3 June 2015

Adverbs With Two Forms



Oxford Dictionaries


Some adverbs have two forms, one with and one without -ly. Sometimes the two meanings are connected and sometimes they are not.


easy/easily


1. Relax! Take it easy! [calm; free from worry]

    Real Madrid won the match easily. [not difficult]


late/lately


2. We hate it when you arrive late. [arriving after the planned, expected time]

    Have you been doing anything useful lately? [recently]


hard/hardly


3. He's been working very hard all his life. [using a lot of physical or mental effort]

    I hardly ever go to concerts. [almost never]


wrong/wrongly


4. You're definitely doing it wrong. [in a way that is not correct]

     She spelled her own name wrongly. [not correctly]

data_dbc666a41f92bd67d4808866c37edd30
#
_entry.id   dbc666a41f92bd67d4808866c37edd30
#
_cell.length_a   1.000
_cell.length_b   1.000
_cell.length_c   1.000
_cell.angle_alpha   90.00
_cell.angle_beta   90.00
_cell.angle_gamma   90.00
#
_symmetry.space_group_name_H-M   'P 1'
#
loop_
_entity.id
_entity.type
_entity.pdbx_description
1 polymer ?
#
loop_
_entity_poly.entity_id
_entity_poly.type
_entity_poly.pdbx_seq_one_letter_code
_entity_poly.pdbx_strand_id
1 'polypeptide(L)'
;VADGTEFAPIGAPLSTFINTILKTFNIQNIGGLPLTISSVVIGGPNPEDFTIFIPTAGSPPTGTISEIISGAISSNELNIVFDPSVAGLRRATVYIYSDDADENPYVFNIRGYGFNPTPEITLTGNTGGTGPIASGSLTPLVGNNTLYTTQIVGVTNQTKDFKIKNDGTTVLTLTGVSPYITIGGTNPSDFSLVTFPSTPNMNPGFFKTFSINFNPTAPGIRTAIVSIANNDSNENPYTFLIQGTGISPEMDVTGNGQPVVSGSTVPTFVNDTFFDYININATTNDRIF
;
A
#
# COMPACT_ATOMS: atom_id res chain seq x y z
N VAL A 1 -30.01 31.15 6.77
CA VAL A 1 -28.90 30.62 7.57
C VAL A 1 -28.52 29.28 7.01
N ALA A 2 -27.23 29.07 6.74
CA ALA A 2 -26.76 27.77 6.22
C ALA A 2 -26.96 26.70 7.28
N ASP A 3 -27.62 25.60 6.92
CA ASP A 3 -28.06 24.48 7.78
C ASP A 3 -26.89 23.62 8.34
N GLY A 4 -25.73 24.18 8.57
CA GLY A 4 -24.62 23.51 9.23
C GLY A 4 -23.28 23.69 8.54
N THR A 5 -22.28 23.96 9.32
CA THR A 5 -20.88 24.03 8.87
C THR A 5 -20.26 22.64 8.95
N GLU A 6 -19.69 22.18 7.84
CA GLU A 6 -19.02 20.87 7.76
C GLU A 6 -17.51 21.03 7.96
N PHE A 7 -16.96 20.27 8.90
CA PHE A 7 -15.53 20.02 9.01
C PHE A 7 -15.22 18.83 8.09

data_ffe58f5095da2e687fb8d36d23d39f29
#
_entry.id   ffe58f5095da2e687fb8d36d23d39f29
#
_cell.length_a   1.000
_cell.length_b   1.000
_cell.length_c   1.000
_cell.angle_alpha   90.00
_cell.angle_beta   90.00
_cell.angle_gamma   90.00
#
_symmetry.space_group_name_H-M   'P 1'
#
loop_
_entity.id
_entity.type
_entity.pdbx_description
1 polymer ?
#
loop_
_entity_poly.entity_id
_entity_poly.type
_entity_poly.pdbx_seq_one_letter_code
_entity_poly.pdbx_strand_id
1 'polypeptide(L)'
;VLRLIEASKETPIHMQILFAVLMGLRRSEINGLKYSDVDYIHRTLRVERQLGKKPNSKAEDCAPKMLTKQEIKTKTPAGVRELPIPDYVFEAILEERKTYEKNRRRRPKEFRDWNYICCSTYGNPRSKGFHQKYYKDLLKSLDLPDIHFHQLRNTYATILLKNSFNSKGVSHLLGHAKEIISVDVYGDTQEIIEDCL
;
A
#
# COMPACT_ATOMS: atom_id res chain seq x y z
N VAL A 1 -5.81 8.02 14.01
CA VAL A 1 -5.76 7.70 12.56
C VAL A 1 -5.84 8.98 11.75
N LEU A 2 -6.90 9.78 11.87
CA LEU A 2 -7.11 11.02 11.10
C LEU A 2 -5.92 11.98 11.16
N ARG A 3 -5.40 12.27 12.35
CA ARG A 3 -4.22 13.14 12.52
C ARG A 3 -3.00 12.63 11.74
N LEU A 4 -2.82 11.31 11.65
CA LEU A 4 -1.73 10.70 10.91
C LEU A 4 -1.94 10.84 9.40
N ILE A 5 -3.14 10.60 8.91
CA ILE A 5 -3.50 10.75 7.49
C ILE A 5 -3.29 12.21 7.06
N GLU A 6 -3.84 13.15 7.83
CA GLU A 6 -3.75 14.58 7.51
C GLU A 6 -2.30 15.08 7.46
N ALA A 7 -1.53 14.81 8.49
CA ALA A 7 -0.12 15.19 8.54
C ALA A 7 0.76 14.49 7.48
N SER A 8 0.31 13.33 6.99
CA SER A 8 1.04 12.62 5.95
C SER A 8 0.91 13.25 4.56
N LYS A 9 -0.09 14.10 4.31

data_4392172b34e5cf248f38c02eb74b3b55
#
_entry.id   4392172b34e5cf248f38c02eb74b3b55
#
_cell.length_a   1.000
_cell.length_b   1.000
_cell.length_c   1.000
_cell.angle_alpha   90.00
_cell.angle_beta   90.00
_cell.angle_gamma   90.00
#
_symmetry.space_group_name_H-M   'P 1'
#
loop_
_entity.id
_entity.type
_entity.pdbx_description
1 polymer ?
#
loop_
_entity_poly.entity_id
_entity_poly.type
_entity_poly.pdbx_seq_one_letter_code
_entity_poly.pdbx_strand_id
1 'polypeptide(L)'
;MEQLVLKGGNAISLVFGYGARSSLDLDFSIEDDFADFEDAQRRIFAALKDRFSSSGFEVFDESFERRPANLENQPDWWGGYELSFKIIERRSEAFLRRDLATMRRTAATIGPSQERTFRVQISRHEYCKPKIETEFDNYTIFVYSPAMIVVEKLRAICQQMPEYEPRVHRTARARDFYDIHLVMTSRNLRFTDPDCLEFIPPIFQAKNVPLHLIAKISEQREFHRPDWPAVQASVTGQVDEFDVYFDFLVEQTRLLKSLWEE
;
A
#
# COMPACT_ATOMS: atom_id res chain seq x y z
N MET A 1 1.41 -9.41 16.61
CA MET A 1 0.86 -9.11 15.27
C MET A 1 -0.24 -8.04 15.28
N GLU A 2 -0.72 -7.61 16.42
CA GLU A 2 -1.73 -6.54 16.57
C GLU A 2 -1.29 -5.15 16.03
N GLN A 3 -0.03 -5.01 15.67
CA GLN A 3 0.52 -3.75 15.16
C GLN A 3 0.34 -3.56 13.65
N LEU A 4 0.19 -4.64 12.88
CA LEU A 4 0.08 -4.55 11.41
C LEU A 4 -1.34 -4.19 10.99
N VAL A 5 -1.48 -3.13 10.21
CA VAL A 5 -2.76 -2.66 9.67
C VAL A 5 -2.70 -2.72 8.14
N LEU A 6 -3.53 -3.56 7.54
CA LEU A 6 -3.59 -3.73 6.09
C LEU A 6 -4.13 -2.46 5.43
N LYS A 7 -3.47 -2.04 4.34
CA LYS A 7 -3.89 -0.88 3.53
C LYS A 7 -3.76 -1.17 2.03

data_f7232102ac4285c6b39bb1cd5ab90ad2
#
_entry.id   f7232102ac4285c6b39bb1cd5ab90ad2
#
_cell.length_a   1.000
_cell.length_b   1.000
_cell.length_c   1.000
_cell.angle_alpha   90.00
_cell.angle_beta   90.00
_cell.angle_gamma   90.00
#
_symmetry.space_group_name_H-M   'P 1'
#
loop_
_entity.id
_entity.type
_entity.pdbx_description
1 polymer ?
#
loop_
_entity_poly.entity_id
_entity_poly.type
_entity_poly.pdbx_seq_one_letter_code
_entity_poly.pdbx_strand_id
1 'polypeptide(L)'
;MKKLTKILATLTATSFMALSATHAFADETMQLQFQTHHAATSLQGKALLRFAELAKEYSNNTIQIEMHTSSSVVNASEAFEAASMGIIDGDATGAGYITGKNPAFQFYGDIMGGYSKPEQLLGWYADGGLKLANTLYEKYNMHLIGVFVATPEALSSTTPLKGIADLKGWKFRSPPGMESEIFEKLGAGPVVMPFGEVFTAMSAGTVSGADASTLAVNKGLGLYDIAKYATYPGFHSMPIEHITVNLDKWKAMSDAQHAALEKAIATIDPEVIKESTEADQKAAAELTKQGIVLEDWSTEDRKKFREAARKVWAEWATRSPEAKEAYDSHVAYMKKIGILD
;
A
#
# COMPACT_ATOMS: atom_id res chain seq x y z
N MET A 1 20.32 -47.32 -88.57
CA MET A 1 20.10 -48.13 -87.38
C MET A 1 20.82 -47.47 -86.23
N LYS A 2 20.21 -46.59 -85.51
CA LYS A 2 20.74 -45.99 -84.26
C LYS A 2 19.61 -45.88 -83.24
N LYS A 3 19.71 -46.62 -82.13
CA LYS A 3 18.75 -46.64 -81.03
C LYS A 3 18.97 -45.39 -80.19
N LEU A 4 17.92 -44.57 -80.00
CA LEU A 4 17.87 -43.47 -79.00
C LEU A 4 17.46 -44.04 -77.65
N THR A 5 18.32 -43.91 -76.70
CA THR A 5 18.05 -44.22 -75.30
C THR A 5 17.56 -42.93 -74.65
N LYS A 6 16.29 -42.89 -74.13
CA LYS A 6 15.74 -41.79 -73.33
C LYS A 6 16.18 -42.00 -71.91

sure/surely


5. Can you lend me your book? Sure. [certainly]

    Surely you don't expect me to say that? [used to express surprise that something has happened or is going to happen]


most/mostly
  

6. What do you like most about her? [more than anything else]

     I think that those kids are mostly orphans. [mainly]


free/freely


7. For the first time in years he could move freely. [without being limited or controlled]

     The prisoner walked free after seventeen years in jail. [not limited]


wide/widely


8. I was wide awake last night. [completely]
    
    She has travelled widely in Europe, Asia and Africa. [including a lot of different places]


high/highly

    
9.  We were flying high over the ocean. [at or to a large distance from the ground]

  I think very highly of Andrew and his wife. [have a good opinion of someone/above average]




In which examples does the meaning alter significantly?


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